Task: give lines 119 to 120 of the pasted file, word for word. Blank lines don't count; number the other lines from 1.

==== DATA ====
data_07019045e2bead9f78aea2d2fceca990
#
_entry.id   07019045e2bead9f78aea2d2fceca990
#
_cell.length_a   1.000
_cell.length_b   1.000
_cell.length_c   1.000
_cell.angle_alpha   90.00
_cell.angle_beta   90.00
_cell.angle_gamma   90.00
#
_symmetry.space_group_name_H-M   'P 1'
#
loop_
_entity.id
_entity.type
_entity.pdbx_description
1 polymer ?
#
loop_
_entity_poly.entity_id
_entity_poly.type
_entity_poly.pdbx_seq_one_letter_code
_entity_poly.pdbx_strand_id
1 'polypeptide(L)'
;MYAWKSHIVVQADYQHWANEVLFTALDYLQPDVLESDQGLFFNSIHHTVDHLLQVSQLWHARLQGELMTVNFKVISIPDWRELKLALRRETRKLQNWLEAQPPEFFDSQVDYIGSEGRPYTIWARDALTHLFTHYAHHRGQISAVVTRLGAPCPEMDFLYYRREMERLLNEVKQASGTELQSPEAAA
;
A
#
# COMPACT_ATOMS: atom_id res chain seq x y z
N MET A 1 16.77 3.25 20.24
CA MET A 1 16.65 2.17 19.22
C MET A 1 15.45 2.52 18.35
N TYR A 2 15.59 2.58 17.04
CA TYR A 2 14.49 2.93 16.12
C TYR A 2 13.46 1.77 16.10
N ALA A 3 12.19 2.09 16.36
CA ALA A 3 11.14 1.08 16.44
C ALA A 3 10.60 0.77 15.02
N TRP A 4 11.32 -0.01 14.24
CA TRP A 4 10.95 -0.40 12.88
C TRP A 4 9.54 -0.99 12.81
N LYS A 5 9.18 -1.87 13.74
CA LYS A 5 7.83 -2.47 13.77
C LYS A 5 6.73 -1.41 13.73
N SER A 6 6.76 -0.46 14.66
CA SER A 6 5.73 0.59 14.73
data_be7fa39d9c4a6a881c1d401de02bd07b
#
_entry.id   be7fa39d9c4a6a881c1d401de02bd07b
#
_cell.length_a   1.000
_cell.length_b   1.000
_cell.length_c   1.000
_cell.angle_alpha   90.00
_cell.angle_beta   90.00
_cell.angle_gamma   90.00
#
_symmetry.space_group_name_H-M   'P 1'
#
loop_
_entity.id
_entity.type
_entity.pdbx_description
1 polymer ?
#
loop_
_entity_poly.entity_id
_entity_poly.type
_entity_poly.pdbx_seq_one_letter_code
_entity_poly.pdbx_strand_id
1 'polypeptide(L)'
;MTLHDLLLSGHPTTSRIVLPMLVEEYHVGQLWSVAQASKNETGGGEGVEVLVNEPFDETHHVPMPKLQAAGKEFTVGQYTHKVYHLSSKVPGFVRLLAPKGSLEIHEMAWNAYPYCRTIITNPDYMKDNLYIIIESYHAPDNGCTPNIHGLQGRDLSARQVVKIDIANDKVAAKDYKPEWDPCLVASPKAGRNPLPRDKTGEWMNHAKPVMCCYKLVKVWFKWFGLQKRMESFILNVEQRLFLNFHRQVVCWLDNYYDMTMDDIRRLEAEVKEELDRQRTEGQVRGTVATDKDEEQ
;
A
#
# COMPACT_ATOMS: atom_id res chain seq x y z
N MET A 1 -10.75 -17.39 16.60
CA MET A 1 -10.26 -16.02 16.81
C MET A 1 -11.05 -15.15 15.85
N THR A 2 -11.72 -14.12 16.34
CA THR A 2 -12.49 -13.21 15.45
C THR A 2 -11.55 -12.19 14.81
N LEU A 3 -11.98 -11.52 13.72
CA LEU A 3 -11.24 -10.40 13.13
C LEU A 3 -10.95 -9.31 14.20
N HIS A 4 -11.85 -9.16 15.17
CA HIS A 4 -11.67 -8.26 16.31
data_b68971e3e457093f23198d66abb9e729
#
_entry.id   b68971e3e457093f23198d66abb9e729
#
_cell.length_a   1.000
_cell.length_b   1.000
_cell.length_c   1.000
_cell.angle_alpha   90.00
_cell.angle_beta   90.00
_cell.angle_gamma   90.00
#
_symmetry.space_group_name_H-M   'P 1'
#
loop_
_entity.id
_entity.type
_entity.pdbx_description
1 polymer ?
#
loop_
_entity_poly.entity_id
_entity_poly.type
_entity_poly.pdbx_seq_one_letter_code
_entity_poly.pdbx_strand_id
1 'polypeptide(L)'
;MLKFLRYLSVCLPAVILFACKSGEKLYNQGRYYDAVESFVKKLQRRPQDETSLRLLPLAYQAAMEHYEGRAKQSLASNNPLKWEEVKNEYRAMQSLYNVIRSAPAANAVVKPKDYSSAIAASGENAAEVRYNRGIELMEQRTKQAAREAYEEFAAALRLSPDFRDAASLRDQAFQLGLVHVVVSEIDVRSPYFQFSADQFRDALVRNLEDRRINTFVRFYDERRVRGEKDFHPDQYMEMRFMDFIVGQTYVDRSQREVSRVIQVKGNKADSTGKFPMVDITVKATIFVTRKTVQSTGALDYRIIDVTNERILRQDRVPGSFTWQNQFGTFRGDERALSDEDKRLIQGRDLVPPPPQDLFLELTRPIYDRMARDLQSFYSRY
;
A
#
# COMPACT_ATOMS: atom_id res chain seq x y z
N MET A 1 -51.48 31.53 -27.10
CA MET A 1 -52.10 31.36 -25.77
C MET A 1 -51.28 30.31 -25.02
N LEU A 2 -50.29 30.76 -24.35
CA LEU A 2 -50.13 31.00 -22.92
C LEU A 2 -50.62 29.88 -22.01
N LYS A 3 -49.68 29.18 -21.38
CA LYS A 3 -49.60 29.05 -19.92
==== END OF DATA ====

N MET A 1 -51.48 31.53 -27.10
CA MET A 1 -52.10 31.36 -25.77